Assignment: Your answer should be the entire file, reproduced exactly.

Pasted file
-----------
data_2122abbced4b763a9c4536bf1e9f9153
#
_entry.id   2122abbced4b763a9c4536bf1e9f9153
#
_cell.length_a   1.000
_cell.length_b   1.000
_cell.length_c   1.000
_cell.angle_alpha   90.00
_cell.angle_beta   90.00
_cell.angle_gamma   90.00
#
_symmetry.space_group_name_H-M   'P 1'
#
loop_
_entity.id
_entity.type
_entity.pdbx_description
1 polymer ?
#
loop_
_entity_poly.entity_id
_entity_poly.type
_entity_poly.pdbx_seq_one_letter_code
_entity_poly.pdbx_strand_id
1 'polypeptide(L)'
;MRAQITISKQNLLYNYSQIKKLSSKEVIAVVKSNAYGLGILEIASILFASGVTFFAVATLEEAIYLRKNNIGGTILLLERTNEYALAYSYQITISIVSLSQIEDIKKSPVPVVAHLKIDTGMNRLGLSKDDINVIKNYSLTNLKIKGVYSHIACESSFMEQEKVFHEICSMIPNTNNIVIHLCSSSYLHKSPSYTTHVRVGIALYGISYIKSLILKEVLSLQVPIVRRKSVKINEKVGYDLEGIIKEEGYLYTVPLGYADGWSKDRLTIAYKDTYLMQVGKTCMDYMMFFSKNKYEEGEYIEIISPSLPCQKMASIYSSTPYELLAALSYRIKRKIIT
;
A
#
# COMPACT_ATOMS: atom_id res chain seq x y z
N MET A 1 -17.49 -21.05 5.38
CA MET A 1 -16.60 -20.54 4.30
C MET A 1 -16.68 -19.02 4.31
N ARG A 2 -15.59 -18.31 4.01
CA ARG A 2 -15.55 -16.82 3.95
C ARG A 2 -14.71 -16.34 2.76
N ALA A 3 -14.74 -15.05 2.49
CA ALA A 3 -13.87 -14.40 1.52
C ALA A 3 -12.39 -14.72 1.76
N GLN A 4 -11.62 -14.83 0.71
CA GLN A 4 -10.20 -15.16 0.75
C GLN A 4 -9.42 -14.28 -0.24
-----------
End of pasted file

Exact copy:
data_2122abbced4b763a9c4536bf1e9f9153
#
_entry.id   2122abbced4b763a9c4536bf1e9f9153
#
_cell.length_a   1.000
_cell.length_b   1.000
_cell.length_c   1.000
_cell.angle_alpha   90.00
_cell.angle_beta   90.00
_cell.angle_gamma   90.00
#
_symmetry.space_group_name_H-M   'P 1'
#
loop_
_entity.id
_entity.type
_entity.pdbx_description
1 polymer ?
#
loop_
_entity_poly.entity_id
_entity_poly.type
_entity_poly.pdbx_seq_one_letter_code
_entity_poly.pdbx_strand_id
1 'polypeptide(L)'
;MRAQITISKQNLLYNYSQIKKLSSKEVIAVVKSNAYGLGILEIASILFASGVTFFAVATLEEAIYLRKNNIGGTILLLERTNEYALAYSYQITISIVSLSQIEDIKKSPVPVVAHLKIDTGMNRLGLSKDDINVIKNYSLTNLKIKGVYSHIACESSFMEQEKVFHEICSMIPNTNNIVIHLCSSSYLHKSPSYTTHVRVGIALYGISYIKSLILKEVLSLQVPIVRRKSVKINEKVGYDLEGIIKEEGYLYTVPLGYADGWSKDRLTIAYKDTYLMQVGKTCMDYMMFFSKNKYEEGEYIEIISPSLPCQKMASIYSSTPYELLAALSYRIKRKIIT
;
A
#
# COMPACT_ATOMS: atom_id res chain seq x y z
N MET A 1 -17.49 -21.05 5.38
CA MET A 1 -16.60 -20.54 4.30
C MET A 1 -16.68 -19.02 4.31
N ARG A 2 -15.59 -18.31 4.01
CA ARG A 2 -15.55 -16.82 3.95
C ARG A 2 -14.71 -16.34 2.76
N ALA A 3 -14.74 -15.05 2.49
CA ALA A 3 -13.87 -14.40 1.52
C ALA A 3 -12.39 -14.72 1.76
N GLN A 4 -11.62 -14.83 0.71
CA GLN A 4 -10.20 -15.16 0.75
C GLN A 4 -9.42 -14.28 -0.24